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The tradition of Simpson garment retail began with the establishment of a bespoke tailoring company in Whitechapel, by Simeon Simpson in 1894. The association of Simpson’s with the trademark ‘DAKS’ (combining ‘Slacks’ and ‘Dad’) only began in c.1934, when Simeon’s son, Alec Simpson, took over the company and created the new brand name for an innovative ready-to-wear tailored menswear range. Alec also invented and patented a new ‘self-supporting’ waistband and added womenswear to his clothing range, particularly the popular adapted men’s slacks. He vastly raised and developed the company’s profile through advertising and creating a prominent new retail outlet.

Simpson’s became known as one of the premier Piccadilly retail outlets for quality ready-to-wear tailoring, sports and travelwear and designer clothing, with exceptional after-sales service (for repairs and alterations). In the late 1960s, a hip DAKS range was designed by Eric Stemp. It gained royal warrants from the Duke of Edinburgh, the Queen and the Prince of Wales in 1956, 1962 and 1983.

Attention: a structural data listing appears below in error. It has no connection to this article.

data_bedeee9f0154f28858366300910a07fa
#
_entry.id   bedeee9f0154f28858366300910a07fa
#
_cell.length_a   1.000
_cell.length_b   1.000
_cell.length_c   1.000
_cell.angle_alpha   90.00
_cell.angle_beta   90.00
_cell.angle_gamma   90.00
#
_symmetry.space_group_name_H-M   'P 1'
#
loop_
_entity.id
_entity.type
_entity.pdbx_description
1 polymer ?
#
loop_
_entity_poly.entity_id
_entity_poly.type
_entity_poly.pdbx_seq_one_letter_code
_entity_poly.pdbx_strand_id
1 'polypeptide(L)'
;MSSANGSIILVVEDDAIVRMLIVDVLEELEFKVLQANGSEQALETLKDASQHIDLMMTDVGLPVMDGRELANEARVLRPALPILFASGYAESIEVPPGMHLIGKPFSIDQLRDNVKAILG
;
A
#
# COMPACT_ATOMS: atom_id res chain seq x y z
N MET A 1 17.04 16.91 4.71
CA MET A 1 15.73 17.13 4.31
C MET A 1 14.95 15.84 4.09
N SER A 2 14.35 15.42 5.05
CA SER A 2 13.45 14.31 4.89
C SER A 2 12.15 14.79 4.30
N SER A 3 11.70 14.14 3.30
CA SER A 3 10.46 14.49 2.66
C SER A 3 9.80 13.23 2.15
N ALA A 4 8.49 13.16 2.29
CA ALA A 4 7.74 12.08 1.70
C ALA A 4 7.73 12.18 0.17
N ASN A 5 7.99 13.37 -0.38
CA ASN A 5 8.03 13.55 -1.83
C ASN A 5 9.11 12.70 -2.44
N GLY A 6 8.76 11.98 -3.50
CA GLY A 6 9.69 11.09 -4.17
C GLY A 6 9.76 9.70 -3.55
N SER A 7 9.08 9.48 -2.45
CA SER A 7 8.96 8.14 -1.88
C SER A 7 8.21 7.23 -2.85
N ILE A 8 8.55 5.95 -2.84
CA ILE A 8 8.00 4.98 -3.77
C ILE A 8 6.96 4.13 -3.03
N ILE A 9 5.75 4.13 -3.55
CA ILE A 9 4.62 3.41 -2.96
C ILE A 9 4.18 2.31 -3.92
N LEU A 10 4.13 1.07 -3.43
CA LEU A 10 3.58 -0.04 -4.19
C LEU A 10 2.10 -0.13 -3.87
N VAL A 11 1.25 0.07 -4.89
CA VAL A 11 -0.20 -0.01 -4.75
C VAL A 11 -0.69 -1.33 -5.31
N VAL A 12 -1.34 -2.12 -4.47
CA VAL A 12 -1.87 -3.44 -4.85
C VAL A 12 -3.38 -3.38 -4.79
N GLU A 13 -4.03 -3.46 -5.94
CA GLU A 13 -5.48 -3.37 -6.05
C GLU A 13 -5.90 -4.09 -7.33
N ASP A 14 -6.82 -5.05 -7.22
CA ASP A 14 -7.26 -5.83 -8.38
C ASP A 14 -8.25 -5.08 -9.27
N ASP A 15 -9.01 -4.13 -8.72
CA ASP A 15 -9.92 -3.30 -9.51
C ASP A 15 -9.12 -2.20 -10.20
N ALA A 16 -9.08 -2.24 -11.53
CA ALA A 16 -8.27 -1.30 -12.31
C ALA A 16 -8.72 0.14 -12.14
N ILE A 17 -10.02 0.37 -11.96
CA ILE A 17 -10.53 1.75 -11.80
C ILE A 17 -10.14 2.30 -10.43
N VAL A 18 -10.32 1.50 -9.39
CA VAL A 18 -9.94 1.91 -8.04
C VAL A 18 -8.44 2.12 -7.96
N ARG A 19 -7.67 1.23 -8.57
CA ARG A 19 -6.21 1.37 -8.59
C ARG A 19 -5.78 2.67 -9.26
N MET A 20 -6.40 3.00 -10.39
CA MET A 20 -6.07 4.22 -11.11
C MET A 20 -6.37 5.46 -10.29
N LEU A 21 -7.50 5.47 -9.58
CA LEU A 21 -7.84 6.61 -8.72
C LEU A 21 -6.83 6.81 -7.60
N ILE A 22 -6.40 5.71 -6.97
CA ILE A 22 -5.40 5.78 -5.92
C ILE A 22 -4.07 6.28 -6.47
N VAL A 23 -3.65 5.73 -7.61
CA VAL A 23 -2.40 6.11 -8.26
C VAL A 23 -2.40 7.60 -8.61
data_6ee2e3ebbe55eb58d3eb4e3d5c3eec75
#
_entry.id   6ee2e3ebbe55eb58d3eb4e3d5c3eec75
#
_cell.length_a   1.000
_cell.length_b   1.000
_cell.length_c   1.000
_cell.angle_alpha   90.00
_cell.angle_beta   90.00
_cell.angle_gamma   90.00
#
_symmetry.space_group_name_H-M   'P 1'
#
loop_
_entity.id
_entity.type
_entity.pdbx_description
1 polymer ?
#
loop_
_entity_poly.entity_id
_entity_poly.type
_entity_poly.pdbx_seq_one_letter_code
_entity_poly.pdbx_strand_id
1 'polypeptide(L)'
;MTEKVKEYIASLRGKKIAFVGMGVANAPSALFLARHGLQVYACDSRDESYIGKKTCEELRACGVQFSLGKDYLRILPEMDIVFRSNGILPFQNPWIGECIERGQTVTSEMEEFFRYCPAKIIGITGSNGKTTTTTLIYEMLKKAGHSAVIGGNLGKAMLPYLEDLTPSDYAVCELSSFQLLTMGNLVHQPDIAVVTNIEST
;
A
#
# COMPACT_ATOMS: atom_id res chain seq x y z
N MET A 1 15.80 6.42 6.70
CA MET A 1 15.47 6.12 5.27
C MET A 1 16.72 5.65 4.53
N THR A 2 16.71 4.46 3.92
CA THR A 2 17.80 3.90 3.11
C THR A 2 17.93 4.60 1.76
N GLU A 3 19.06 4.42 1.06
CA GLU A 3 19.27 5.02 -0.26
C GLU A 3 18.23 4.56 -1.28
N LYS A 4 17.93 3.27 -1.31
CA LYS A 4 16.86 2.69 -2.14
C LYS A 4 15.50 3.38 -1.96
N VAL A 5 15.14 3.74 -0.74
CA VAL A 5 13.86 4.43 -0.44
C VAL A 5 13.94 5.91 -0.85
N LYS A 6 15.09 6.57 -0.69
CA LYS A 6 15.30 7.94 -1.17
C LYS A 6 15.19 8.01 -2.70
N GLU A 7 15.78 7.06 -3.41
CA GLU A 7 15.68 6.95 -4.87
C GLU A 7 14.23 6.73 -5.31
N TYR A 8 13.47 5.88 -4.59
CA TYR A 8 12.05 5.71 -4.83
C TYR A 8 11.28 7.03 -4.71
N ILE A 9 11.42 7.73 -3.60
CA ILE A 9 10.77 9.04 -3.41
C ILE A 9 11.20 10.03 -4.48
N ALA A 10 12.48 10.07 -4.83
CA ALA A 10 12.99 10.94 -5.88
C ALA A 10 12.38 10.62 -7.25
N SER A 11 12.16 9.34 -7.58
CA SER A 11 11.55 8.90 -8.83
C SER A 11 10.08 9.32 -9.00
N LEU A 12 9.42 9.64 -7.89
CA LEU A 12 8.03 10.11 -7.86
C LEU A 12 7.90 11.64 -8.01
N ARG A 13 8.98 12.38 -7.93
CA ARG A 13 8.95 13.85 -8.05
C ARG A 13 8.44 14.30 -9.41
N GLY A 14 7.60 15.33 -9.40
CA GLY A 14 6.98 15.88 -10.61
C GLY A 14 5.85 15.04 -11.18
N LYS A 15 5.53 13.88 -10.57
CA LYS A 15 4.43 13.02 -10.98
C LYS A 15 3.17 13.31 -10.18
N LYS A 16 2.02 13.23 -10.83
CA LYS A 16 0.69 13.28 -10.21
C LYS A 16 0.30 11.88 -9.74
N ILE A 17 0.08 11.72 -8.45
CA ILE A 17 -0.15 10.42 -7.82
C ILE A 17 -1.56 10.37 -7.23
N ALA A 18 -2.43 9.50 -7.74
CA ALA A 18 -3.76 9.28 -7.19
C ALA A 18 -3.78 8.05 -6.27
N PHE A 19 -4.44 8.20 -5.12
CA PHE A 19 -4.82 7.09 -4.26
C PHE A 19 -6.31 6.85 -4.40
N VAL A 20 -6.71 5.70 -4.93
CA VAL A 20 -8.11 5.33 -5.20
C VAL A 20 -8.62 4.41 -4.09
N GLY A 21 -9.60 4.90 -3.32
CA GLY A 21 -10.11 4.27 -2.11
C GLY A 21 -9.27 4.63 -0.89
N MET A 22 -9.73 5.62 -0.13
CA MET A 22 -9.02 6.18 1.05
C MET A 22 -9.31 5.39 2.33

A distinctive tweed house check was introduced in 1976 and is still a strong part of the DAKS brand.

The company decided to abandon its historic home in favour of updating its image and concentrating on the DAKS brand; in 1999 the Simpson building became instead a glamorous flagship store for Waterstones the booksellers.

‘Simpson Piccadilly’ is still a current brand name, but is subsidiary to the higher profile DAKS name (for which the Simpson company has also been renamed), under which smaller luxury outlets are still developed around the world. The modern DAKS flagship store was opened on Bond Street in 2000.

See Also: DAKS

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from a 1940s vest  - Courtesy of

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from a 1960s cotton gingham shirt - Courtesy of

from a 1960s cotton gingham shirt

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from a 1970s tie - Courtesy of  thespectrum

from a 1970s tie

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